Thunderstorms: Roof - Choosing the Right Covering

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  • Pros:
    • Attractive and relatively lightweight
    • Last up to 40 years
    • May have a Class A or B fire rating

  • Cons:
    • Can dimple permanently when hit by hail
  • Recommended Installation:
    • Use clips or cleats instead of exposed fasteners because they aren’t exposed to weather and allows the metal to expand and contract reducing the opportunity for buckling
    • Fasteners should be corrosion resistant and penetrate the sheathing


  • Pros:
    • Can last three times longer than shingles

  • Cons:
    • Expensive and very heavy
    • Some roof structures are unable to support slate

  • Recommend Installation:
    • Should be attached with flat head copper-wire slating nails
    • In high wind areas, apply a dab of roof cement or polyurethane sealant under the exposed part and the slate
    • Install using four nails per slate


  • Pros:
    • Popular in some areas
    • Available in concrete or clay
    • Concrete tiles are more durable and can last more than 30 years

  • Cons:
    • Performance in hail storms varies by type.
    • Clay tiles are brittle and can be easily chipped or broken
    • Tiles are heavy and some structures are unable to support the weight
    • Can take longer to install making labor costs more expensive
  • Recommend Installation:
    • Use wind clips or storm anchors in high wind or seismic areas
    • Two screws per tile give the highest wind uplift resistance and will help the tile resist shifting

Wood Shingles and Shakes

  • Pros:
    • Made from cedar, southern pine or other woods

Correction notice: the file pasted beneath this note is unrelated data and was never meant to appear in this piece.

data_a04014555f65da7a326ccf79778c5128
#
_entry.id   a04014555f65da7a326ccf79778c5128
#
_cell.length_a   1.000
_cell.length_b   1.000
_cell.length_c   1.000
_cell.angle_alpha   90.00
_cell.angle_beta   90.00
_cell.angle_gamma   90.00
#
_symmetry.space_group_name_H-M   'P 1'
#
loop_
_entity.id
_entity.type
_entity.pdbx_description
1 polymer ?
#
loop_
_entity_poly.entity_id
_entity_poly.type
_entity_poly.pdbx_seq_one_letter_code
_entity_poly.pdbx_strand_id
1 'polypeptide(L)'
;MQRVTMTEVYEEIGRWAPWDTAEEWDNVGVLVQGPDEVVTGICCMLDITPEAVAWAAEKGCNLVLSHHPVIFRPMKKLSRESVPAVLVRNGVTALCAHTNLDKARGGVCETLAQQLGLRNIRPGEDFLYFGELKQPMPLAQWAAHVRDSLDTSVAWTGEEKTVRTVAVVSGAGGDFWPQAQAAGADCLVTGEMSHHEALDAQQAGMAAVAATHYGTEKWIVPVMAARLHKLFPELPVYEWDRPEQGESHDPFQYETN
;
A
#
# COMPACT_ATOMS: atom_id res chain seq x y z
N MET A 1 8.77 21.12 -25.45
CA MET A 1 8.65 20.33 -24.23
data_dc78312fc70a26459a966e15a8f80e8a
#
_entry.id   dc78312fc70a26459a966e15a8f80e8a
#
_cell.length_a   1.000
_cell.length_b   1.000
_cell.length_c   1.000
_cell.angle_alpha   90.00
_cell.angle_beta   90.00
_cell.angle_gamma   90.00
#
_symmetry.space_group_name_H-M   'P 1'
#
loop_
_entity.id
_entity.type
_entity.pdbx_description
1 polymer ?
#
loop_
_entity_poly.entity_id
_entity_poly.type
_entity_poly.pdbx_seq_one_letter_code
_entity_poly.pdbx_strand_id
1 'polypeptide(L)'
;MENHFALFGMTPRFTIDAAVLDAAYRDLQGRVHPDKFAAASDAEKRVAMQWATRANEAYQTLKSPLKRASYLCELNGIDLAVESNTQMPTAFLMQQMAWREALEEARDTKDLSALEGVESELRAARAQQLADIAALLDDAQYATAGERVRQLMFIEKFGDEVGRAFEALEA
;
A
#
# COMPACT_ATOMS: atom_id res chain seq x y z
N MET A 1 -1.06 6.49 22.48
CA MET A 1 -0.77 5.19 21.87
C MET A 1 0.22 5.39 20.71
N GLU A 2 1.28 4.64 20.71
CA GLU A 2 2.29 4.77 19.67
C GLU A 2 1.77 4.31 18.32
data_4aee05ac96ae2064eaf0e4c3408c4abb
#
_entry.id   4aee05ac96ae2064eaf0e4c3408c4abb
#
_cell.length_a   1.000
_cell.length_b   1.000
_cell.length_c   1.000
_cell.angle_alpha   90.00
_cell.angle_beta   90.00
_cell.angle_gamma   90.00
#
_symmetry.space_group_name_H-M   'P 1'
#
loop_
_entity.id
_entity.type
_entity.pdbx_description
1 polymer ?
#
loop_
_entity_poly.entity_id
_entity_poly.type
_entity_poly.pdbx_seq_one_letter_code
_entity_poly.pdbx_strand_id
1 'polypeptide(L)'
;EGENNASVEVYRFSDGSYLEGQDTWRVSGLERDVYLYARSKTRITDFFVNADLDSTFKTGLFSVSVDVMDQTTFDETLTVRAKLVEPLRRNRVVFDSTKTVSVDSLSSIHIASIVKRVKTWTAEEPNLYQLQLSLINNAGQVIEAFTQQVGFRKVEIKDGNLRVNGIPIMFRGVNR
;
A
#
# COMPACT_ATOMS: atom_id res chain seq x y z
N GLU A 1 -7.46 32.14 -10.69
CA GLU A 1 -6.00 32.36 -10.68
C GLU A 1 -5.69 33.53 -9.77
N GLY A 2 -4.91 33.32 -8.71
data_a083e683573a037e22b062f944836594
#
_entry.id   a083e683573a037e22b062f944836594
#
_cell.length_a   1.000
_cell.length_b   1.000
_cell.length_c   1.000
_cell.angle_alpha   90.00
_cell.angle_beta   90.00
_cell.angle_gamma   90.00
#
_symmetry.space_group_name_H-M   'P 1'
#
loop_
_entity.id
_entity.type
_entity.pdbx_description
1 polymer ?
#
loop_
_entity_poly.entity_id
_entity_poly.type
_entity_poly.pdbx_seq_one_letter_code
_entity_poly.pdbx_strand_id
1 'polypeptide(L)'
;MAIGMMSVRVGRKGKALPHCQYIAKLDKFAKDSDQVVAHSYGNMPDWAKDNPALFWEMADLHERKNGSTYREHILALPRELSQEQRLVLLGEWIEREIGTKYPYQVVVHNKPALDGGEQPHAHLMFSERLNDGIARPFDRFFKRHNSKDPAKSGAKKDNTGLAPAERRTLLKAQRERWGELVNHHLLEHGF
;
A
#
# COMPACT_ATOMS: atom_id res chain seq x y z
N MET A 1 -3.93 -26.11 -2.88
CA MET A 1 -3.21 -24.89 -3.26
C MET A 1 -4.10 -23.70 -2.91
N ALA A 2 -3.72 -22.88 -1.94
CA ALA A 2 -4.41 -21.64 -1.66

• Attractive appearance
    • Perform moderately well against hail
  • Cons:
    • Some local codes limit their use
    • May not be rated for fire unless they’re treated with a fire retardant


Keep these points in mind when you have your roof covering repaired or replaced:

  • If you are having an old roof replaced, your contractor should remove the existing shingles and underlayment rather than install new shingles over them. This approach allows the contractor to inspect the sheathing and make any repairs that may be necessary.
  • The first course of shingles should be sealed to the starter strip with dabs or bands of roof cement. Details are provided in FEMA 499, Technical Fact Sheet No. 20.
  • If your building is within 3,000 feet of saltwater, the nails or screws should be hot-dip galvanized or stainless steel.
  • Check local code requirements for roof repair or replacement criteria. Your local building official should be able to provide additional recommendations.

Benefits of Using This Mitigation Strategy

  • Helps to prevent damage to a structure and its contents
  • Helps to prevent injuries to occupants

Estimated Costs

A roofing contractor will charge approximately $10 to $15 per square foot of roof area to remove and replace shingles and underlayment.

Technical Information Provided by FEMA